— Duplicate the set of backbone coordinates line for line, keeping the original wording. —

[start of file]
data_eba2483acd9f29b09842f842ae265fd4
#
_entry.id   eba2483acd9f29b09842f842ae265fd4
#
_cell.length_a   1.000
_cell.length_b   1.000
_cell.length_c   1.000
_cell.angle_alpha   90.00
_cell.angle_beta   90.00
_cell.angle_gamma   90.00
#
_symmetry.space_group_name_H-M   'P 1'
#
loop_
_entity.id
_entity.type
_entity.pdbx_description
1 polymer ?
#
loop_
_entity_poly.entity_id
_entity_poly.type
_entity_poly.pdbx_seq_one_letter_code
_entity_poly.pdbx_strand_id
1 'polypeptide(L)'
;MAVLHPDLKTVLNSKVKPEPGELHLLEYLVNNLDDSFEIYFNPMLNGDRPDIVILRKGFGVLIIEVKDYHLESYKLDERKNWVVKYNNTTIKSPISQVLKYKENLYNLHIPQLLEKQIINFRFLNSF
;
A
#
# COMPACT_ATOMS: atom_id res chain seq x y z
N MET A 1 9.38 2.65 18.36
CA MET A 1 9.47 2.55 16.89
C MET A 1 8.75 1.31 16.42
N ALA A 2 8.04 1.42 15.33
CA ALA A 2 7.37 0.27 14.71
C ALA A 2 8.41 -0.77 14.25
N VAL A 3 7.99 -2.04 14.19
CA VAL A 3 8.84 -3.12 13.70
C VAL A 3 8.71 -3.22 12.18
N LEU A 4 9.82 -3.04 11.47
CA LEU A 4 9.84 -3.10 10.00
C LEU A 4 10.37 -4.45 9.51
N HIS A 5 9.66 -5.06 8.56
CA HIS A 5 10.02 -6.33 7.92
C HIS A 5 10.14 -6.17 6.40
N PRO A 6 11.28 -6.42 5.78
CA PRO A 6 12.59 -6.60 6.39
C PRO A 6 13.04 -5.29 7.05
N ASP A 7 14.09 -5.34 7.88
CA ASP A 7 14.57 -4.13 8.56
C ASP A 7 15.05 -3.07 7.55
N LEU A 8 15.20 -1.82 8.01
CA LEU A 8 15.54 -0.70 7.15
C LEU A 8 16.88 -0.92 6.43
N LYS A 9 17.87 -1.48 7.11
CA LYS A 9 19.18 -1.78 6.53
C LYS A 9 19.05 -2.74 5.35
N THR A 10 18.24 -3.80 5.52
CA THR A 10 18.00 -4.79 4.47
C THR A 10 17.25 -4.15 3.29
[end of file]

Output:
data_eba2483acd9f29b09842f842ae265fd4
#
_entry.id   eba2483acd9f29b09842f842ae265fd4
#
_cell.length_a   1.000
_cell.length_b   1.000
_cell.length_c   1.000
_cell.angle_alpha   90.00
_cell.angle_beta   90.00
_cell.angle_gamma   90.00
#
_symmetry.space_group_name_H-M   'P 1'
#
loop_
_entity.id
_entity.type
_entity.pdbx_description
1 polymer ?
#
loop_
_entity_poly.entity_id
_entity_poly.type
_entity_poly.pdbx_seq_one_letter_code
_entity_poly.pdbx_strand_id
1 'polypeptide(L)'
;MAVLHPDLKTVLNSKVKPEPGELHLLEYLVNNLDDSFEIYFNPMLNGDRPDIVILRKGFGVLIIEVKDYHLESYKLDERKNWVVKYNNTTIKSPISQVLKYKENLYNLHIPQLLEKQIINFRFLNSF
;
A
#
# COMPACT_ATOMS: atom_id res chain seq x y z
N MET A 1 9.38 2.65 18.36
CA MET A 1 9.47 2.55 16.89
C MET A 1 8.75 1.31 16.42
N ALA A 2 8.04 1.42 15.33
CA ALA A 2 7.37 0.27 14.71
C ALA A 2 8.41 -0.77 14.25
N VAL A 3 7.99 -2.04 14.19
CA VAL A 3 8.84 -3.12 13.70
C VAL A 3 8.71 -3.22 12.18
N LEU A 4 9.82 -3.04 11.47
CA LEU A 4 9.84 -3.10 10.00
C LEU A 4 10.37 -4.45 9.51
N HIS A 5 9.66 -5.06 8.56
CA HIS A 5 10.02 -6.33 7.92
C HIS A 5 10.14 -6.17 6.40
N PRO A 6 11.28 -6.42 5.78
CA PRO A 6 12.59 -6.60 6.39
C PRO A 6 13.04 -5.29 7.05
N ASP A 7 14.09 -5.34 7.88
CA ASP A 7 14.57 -4.13 8.56
C ASP A 7 15.05 -3.07 7.55
N LEU A 8 15.20 -1.82 8.01
CA LEU A 8 15.54 -0.70 7.15
C LEU A 8 16.88 -0.92 6.43
N LYS A 9 17.87 -1.48 7.11
CA LYS A 9 19.18 -1.78 6.53
C LYS A 9 19.05 -2.74 5.35
N THR A 10 18.24 -3.80 5.52
CA THR A 10 18.00 -4.79 4.47
C THR A 10 17.25 -4.15 3.29